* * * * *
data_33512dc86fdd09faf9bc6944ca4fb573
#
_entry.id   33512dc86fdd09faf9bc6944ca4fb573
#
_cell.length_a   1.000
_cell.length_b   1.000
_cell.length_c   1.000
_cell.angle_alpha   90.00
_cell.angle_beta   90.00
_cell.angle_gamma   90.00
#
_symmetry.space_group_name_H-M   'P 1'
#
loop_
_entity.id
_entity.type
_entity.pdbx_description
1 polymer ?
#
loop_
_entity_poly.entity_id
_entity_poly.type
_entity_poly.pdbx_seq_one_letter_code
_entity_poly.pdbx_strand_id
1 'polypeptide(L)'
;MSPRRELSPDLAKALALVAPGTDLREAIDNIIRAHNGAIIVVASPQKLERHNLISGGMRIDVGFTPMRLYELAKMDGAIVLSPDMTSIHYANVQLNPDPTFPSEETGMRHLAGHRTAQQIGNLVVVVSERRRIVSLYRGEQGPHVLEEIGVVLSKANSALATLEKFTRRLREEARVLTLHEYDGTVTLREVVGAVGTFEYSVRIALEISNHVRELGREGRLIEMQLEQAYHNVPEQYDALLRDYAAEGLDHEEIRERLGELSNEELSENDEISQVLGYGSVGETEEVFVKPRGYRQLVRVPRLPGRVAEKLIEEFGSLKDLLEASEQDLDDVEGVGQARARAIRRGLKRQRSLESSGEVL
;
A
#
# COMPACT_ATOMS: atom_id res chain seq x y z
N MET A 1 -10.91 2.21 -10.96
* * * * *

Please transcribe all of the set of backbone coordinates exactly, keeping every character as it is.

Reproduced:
data_33512dc86fdd09faf9bc6944ca4fb573
#
_entry.id   33512dc86fdd09faf9bc6944ca4fb573
#
_cell.length_a   1.000
_cell.length_b   1.000
_cell.length_c   1.000
_cell.angle_alpha   90.00
_cell.angle_beta   90.00
_cell.angle_gamma   90.00
#
_symmetry.space_group_name_H-M   'P 1'
#
loop_
_entity.id
_entity.type
_entity.pdbx_description
1 polymer ?
#
loop_
_entity_poly.entity_id
_entity_poly.type
_entity_poly.pdbx_seq_one_letter_code
_entity_poly.pdbx_strand_id
1 'polypeptide(L)'
;MSPRRELSPDLAKALALVAPGTDLREAIDNIIRAHNGAIIVVASPQKLERHNLISGGMRIDVGFTPMRLYELAKMDGAIVLSPDMTSIHYANVQLNPDPTFPSEETGMRHLAGHRTAQQIGNLVVVVSERRRIVSLYRGEQGPHVLEEIGVVLSKANSALATLEKFTRRLREEARVLTLHEYDGTVTLREVVGAVGTFEYSVRIALEISNHVRELGREGRLIEMQLEQAYHNVPEQYDALLRDYAAEGLDHEEIRERLGELSNEELSENDEISQVLGYGSVGETEEVFVKPRGYRQLVRVPRLPGRVAEKLIEEFGSLKDLLEASEQDLDDVEGVGQARARAIRRGLKRQRSLESSGEVL
;
A
#
# COMPACT_ATOMS: atom_id res chain seq x y z
N MET A 1 -10.91 2.21 -10.96